Late Thursday, the Democratic leaders of the House education and higher education committees, Reps. George Miller of California and Rubén Hinojosa of Texas, offered roughly similar legislation that excluded the proposed increase in the Pell Grant but would increase loan limits by $2,000 for all borrowers.

Several of the ideas in these proposals, most notably the proposed increase in Pell Grants and the deferral of parent loans while students are in college, will be enormously popular pretty much across the board in higher education, seen as sensible initiatives that largely help the neediest students.

But others are certain to stoke conflicts among officials at various types of colleges. The proposal to raise the federal loan limits has been favored by supporters of the most expensive colleges, both for-profit and independent nonprofit, where the aggregate and annual caps on federal loans mean that federal aid often does not cover the cost of attendance. That is why students at those colleges have been likeliest to take out costlier private loans, and why the institutions -- especially commercial institutions so far, but increasingly private nonprofit colleges, too -- have been most concerned about the credit crunch so far.

“Kudos to Senator Kennedy for his farsighted leadership at a critical time for students,” Harris N. Miller, president of the Career College Association, said in a news release Thursday. “Given the problems that have emerged for student lenders, it’s time for bold action. Federally guaranteed aggregate lending limits have not been adjusted since 1992 and for that, and other related reasons, too many students have become dependent on private lending sources that are simply no longer available."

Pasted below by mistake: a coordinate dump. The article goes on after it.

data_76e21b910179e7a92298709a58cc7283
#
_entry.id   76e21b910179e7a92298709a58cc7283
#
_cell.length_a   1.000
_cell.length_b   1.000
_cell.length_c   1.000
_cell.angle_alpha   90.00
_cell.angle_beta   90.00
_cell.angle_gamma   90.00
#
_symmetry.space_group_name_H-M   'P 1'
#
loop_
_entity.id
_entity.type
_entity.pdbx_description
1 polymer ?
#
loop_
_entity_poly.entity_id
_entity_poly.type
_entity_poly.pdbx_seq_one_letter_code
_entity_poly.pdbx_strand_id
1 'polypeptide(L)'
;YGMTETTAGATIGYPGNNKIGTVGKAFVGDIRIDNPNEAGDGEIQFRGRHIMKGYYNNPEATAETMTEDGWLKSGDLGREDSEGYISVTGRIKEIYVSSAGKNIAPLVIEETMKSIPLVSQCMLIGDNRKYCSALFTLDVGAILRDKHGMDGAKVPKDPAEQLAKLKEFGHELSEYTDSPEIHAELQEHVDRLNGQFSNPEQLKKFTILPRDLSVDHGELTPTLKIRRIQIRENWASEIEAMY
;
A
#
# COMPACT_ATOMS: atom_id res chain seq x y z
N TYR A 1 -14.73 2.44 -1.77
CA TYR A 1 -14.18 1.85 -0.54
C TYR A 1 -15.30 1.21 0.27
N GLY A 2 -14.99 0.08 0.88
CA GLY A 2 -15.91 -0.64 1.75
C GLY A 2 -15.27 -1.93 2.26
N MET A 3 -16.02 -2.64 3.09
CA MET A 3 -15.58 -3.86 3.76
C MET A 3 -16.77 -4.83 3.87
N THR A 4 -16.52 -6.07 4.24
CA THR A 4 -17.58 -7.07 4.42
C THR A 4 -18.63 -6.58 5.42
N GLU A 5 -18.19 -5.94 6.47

But many advocates for students have opposed raising loan limits, fearing that it will inevitably raise the debt burden for students and, possibly, invite tuition increases by colleges. In a letter last month to Kennedy, Constantine W. Curris, president of the American Association of State Colleges and Universities, encouraged a possible increase in the Pell Grant but warned that increasing loan limits could be a mistake. "While we understand, and share, in the concerns that have prompted this provision, we believe an increase to the aggregate loan limit at this time is a misguided policy that will have long-term negative, unintended consequences. While undoubtedly born from good intent, this proposal would in fact facilitate major tuition increases, and result in even greater student debt."

Some of the immediate questions among higher education officials revolved around how expensive the proposal might be (Kennedy aides said they had not yet received a "score," or projection of costs, from the Congressional Budget Office). But the Pell Grant idea would clearly be costly, which could render it a non-starter given Congressional budget rules that require any new spending to be offset by cuts in other programs.

There is no such requirement, though, in the supplemental appropriations legislation that Congress passes at the start of every budget season and that lawmakers are negotiating now. And while Senate aides declined to say exactly what they projected for Kennedy's new plan, a spokeswoman acknowledged that they are "looking to attach this to moving legislation" -- most likely the supplemental spending bill.

That could make the Pell Grant proposal a possibility in an otherwise difficult budget year.